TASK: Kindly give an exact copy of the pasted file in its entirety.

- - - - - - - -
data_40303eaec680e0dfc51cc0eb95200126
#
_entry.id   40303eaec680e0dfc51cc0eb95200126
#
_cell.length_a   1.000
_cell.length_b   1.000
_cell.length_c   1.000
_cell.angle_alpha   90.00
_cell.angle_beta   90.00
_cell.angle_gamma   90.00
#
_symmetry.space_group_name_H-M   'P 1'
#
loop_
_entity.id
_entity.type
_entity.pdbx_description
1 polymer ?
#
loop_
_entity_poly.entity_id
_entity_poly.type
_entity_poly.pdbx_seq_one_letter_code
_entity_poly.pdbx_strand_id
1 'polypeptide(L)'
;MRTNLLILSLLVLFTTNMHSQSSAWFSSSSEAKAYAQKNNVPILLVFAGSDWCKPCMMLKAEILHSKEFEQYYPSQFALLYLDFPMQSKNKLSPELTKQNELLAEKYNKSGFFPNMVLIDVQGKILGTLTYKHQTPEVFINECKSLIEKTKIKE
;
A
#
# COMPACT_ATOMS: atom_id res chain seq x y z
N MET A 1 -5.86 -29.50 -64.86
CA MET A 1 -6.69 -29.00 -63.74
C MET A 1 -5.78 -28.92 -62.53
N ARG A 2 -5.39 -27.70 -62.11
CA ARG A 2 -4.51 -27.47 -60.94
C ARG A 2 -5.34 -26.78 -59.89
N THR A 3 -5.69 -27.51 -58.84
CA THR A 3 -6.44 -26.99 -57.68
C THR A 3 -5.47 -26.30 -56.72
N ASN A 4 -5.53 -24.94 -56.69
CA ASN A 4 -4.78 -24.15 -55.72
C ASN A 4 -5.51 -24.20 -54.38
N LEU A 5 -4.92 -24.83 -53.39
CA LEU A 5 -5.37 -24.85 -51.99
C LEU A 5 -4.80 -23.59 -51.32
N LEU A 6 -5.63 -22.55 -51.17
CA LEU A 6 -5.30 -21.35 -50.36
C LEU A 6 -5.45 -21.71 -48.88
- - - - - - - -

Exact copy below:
data_40303eaec680e0dfc51cc0eb95200126
#
_entry.id   40303eaec680e0dfc51cc0eb95200126
#
_cell.length_a   1.000
_cell.length_b   1.000
_cell.length_c   1.000
_cell.angle_alpha   90.00
_cell.angle_beta   90.00
_cell.angle_gamma   90.00
#
_symmetry.space_group_name_H-M   'P 1'
#
loop_
_entity.id
_entity.type
_entity.pdbx_description
1 polymer ?
#
loop_
_entity_poly.entity_id
_entity_poly.type
_entity_poly.pdbx_seq_one_letter_code
_entity_poly.pdbx_strand_id
1 'polypeptide(L)'
;MRTNLLILSLLVLFTTNMHSQSSAWFSSSSEAKAYAQKNNVPILLVFAGSDWCKPCMMLKAEILHSKEFEQYYPSQFALLYLDFPMQSKNKLSPELTKQNELLAEKYNKSGFFPNMVLIDVQGKILGTLTYKHQTPEVFINECKSLIEKTKIKE
;
A
#
# COMPACT_ATOMS: atom_id res chain seq x y z
N MET A 1 -5.86 -29.50 -64.86
CA MET A 1 -6.69 -29.00 -63.74
C MET A 1 -5.78 -28.92 -62.53
N ARG A 2 -5.39 -27.70 -62.11
CA ARG A 2 -4.51 -27.47 -60.94
C ARG A 2 -5.34 -26.78 -59.89
N THR A 3 -5.69 -27.51 -58.84
CA THR A 3 -6.44 -26.99 -57.68
C THR A 3 -5.47 -26.30 -56.72
N ASN A 4 -5.53 -24.94 -56.69
CA ASN A 4 -4.78 -24.15 -55.72
C ASN A 4 -5.51 -24.20 -54.38
N LEU A 5 -4.92 -24.83 -53.39
CA LEU A 5 -5.37 -24.85 -51.99
C LEU A 5 -4.80 -23.59 -51.32
N LEU A 6 -5.63 -22.55 -51.17
CA LEU A 6 -5.30 -21.35 -50.36
C LEU A 6 -5.45 -21.71 -48.88